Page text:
California (approved especially for use with zip code).
verb (used with or without object) Scot.
to call, as to call an animal toward one; urge forward by calling.
Also ca (with a year) about: ca. 476 b.c.
Origin of ca.
(def 3) < Latin circā
Accounting. chief accountant.
controller of accounts.
Based on the Random House Unabridged Dictionary, © Random House, Inc. 2019
Examples from the Web for ca
Contemporary Examples of ca
“Then I learned he can't spell and is a manager at a CPK,” she said.
Now it can't open on my phone due to what appears to be software incompatibility.
So when he told me, 'You can come to my show, but you can't come to see Phoebe, and you can't come to see Riccardo, that was odd.
“Sorry I can't give you more, but at this time our office has no comment,” his spokesman, Sergio Gor, said.
Capra is sorry he can't attend but wants both Hitch and Alma to know he is thinking of them.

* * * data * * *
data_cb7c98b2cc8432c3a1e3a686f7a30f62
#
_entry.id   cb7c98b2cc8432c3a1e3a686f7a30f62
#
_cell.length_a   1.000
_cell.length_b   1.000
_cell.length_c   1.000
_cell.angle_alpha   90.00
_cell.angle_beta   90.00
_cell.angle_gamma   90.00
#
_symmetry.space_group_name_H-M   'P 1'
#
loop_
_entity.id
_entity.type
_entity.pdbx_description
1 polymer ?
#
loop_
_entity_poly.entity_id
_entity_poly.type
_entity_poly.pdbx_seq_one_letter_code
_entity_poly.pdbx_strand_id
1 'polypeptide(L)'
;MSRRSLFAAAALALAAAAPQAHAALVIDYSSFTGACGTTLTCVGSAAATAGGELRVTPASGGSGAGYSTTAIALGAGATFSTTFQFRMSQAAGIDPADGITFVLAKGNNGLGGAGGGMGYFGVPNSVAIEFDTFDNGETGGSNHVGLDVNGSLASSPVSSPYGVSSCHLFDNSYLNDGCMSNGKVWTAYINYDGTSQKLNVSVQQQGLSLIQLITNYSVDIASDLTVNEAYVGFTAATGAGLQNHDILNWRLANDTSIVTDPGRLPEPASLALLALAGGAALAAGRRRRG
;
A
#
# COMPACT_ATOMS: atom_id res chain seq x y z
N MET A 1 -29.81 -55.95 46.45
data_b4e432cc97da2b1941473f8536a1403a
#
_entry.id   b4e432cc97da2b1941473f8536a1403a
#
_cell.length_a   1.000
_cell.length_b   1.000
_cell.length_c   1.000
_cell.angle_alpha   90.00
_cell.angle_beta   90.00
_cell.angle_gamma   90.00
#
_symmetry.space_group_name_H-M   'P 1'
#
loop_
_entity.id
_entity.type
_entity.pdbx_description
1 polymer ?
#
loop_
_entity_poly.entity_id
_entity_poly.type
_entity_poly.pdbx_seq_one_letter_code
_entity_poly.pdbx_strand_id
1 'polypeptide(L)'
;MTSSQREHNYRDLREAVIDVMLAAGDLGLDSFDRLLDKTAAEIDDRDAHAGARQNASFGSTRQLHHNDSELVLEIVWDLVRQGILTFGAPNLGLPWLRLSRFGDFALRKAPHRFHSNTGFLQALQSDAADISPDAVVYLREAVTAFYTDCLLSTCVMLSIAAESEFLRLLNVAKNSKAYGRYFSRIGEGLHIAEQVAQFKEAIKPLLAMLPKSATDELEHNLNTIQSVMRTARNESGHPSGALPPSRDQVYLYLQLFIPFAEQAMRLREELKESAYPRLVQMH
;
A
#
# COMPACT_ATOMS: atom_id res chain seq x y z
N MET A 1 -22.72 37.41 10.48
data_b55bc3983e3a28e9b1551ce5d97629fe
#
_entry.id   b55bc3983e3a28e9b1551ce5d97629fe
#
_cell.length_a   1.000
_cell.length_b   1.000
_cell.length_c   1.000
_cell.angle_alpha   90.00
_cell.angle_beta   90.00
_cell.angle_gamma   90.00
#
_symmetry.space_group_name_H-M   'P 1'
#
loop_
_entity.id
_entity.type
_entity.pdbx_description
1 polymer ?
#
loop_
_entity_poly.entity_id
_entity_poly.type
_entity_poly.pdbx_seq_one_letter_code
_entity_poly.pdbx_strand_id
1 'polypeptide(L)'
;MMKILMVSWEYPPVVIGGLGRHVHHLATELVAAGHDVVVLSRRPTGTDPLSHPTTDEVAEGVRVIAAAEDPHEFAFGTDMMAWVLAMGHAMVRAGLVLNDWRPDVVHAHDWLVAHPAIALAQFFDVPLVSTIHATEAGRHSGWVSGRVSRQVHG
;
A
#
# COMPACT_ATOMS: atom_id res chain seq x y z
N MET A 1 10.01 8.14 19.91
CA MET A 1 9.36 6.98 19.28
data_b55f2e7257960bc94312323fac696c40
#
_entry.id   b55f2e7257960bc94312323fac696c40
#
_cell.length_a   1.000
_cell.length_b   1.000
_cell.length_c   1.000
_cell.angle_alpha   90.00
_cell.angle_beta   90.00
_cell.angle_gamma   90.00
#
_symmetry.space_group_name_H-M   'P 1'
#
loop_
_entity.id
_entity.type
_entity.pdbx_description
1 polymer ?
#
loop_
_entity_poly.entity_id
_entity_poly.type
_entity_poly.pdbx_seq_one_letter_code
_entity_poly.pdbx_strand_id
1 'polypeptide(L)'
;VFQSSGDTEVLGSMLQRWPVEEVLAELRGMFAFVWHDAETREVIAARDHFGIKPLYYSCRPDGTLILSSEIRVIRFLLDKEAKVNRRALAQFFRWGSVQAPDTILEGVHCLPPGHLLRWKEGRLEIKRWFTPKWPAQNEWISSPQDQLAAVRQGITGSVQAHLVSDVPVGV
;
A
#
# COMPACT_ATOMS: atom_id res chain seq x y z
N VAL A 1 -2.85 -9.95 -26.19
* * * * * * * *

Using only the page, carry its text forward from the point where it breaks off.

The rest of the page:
Historical Examples of ca
Can't tell; you don't know how big pills she's been smokin'.
Tell Mrs. Van Geist if she can't come down, I'll run up to her.
You can't get them too cold for Perce at breakfast, nowadays.
And I can't have any one with troubles on this Cunarder—not for the next thirty days.
He can't acquire the gift, and no more can a chap acquire this gift.
British Dictionary definitions for ca
the internet domain name for
(in Britain) Consumers' Association
Word Origin for ca.
Collins English Dictionary - Complete & Unabridged 2012 Digital Edition
© William Collins Sons & Co. Ltd. 1979, 1986 © HarperCollins
Publishers 1998, 2000, 2003, 2005, 2006, 2007, 2009, 2012
The symbol for the elementcalcium
The American Heritage® Stedman's Medical Dictionary
Copyright © 2002, 2001, 1995 by Houghton Mifflin Company. Published by Houghton Mifflin Company.
A silvery-white, moderately hard metallic element of the alkaline-earth group that occurs in limestone and gypsum. It is a basic component of leaves, bones, teeth, and shells, and is essential for the normal growth and development of most animals and plants. Calcium is used to make plaster, cement, and alloys. Atomic number 20; atomic weight 40.08; melting point 842 to 848°C; boiling point 1,487°C; specific gravity 1.55; valence 2. See Periodic Table.
The American Heritage® Science Dictionary
Copyright © 2011. Published by Houghton Mifflin Harcourt Publishing Company. All rights reserved.